Saturday, October 17, 2020
Welcome back, my chuckaboos! It’s been a busy time with so many authors launching new books. I’ve been thrilled that a couple of my older works have also gotten online attention. Today Marian Allen is hosting Deme and Honeybell from Atonement, Tennessee. The Glowing Pigs have taken their party bus to visit Marian. Jump on, click over and join the fun.
The steampunk riverboat is here with another new chapter.
Random Reader Things
Previously, Émeraude and friends learned that the trembles and shivers that were happening to the Delta Pearl were the result of the riverboat encountering a temporal shift. Well, dash my wig! I’d hate to deal with something like that happening, just because I crossed to a new time zone. On the Delta Pearl, you never know what might happen. Anyhow, that shady character with a lot of facial hair, Dundas… Remember him skulking around that disreputable jewelry (pawn?) shop… and the famous Pharaoh Diamond had gone missing before that?
As I was saying, The Dealer told Émeraude that everyone should be safe — as long as they stayed inside. Next thing we knew, Dundas jumped overboard. Shall we see what happens next?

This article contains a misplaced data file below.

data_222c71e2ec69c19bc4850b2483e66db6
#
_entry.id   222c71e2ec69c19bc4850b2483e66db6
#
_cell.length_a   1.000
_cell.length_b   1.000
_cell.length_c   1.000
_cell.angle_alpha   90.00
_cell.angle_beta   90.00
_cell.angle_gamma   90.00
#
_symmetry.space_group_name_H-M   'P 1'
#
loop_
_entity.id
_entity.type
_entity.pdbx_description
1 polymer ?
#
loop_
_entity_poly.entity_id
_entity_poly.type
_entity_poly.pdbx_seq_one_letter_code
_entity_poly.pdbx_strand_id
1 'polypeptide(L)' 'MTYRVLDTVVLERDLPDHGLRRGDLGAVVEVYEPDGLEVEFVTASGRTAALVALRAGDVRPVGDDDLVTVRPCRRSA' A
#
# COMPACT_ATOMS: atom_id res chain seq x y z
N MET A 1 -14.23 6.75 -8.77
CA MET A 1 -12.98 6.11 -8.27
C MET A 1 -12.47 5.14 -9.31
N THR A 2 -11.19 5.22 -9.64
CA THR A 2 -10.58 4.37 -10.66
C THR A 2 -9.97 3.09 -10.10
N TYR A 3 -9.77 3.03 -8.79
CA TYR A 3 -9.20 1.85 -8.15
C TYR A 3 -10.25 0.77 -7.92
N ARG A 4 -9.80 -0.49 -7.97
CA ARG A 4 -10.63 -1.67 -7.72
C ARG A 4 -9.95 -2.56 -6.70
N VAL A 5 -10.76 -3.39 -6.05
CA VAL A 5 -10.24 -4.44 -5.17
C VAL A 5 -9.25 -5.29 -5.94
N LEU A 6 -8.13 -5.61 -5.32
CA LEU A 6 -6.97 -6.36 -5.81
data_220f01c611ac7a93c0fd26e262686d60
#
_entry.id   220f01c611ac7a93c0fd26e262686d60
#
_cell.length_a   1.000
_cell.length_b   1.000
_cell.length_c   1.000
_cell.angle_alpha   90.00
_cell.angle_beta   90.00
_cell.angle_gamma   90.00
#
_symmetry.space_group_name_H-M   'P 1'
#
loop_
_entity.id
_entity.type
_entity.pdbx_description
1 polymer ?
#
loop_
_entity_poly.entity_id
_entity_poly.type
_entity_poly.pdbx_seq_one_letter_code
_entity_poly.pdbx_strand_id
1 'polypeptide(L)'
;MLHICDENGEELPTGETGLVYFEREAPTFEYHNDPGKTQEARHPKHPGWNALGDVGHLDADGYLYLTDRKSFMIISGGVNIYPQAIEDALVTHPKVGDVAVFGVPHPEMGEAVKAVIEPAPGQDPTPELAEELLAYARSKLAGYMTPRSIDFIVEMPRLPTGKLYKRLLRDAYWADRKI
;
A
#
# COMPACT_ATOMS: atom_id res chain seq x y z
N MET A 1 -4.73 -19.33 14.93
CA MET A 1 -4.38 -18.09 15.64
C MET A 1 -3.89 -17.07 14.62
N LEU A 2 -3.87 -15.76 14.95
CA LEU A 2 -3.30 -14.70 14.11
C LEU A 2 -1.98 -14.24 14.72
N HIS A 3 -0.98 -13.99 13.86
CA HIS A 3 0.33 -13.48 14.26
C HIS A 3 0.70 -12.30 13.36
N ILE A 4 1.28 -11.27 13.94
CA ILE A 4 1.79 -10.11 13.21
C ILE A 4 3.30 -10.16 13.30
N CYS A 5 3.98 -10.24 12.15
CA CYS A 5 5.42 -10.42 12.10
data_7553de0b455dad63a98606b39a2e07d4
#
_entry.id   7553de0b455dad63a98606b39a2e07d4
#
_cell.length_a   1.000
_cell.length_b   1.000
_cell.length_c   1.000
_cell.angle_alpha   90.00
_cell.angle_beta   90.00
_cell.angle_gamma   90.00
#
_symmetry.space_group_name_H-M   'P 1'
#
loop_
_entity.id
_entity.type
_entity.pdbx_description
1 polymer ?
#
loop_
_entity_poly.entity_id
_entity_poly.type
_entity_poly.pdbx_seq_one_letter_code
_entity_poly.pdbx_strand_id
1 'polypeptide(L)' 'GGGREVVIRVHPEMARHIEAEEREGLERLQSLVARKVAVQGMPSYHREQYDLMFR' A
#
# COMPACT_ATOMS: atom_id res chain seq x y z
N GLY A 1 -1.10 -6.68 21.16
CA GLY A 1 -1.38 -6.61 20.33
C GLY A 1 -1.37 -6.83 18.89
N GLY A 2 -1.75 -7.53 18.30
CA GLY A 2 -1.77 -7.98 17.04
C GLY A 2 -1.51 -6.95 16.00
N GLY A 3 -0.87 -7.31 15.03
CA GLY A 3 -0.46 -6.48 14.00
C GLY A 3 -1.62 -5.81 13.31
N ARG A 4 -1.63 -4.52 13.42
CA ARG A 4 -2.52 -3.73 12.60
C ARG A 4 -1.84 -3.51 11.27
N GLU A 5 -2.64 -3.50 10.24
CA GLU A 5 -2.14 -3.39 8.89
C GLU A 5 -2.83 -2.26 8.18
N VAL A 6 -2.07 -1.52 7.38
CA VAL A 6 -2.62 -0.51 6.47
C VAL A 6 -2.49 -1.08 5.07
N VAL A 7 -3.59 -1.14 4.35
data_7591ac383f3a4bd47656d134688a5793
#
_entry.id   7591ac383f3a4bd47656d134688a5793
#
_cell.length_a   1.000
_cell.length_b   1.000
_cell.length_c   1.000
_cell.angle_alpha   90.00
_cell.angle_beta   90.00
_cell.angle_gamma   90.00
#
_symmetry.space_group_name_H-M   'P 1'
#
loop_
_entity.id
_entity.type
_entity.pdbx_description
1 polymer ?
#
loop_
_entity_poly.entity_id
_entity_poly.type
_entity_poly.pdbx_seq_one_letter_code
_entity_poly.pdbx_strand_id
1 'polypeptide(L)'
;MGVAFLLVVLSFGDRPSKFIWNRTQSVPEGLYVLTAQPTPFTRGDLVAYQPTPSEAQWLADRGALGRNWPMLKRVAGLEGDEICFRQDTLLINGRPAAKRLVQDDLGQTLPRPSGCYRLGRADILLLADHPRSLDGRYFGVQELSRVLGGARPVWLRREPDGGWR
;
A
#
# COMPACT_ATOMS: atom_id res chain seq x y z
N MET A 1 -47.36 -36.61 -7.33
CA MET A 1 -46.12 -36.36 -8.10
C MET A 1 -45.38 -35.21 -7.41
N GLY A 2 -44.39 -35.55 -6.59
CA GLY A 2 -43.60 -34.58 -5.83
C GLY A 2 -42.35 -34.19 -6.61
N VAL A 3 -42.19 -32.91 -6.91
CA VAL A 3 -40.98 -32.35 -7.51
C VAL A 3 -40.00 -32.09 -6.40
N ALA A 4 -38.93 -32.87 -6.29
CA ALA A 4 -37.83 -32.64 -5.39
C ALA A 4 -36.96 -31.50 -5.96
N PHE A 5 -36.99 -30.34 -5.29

The Delta Pearl
Chapter 52 — Dive
Alarms sounded. The Mate and several crewmen shouted. The Cadet started to dive into the river after Dundas, however Blue John held Sid back, speaking urgently. I supposed the Mate reminded him that we were no longer in our proper time.
Dr. Victor Topaz Elam looked just as horrified as anyone. However, he started shaking his head and made a rueful face that seemed to suggest he was ashamed of his thoughts, but practical and honest just the same.
“I don’t suppose a man from the past, set loose in the future could do any harm. But what if a thieving troll like that managed to get back? He could collect who knows what knowledge from one hundred and fifty years hence, and claim it as his own. Why, he could subvert well intentioned futuristic inventions to his own malevolent purposes,” Dr. Elam stated in a distraught voice.
So mesmerized was I by the scene that had just played out before my eyes, that I didn’t realize I had gone out onto the deck. My hand was still firmly attached to Victor Elam’s arm. I was mortified that I had not only let him get outside, I had pulled him out there with me.
Jet Fisher walked out behind us. The bemused euphoria that often came to one recently bonded to the Delta Pearl gave him a calmly happy demeanor.
“A man with no knowledge of his present world? It’s too dark to see very much, but listen. Nothing sounds familiar. I see lights inland, but the noises are different. I don’t hear the sound of wagons or horses. How profoundly different might ordinary life be?” Jet commented to Victor’s statement. “Dundas wouldn’t know how to make his way in the world, except for petty theft.”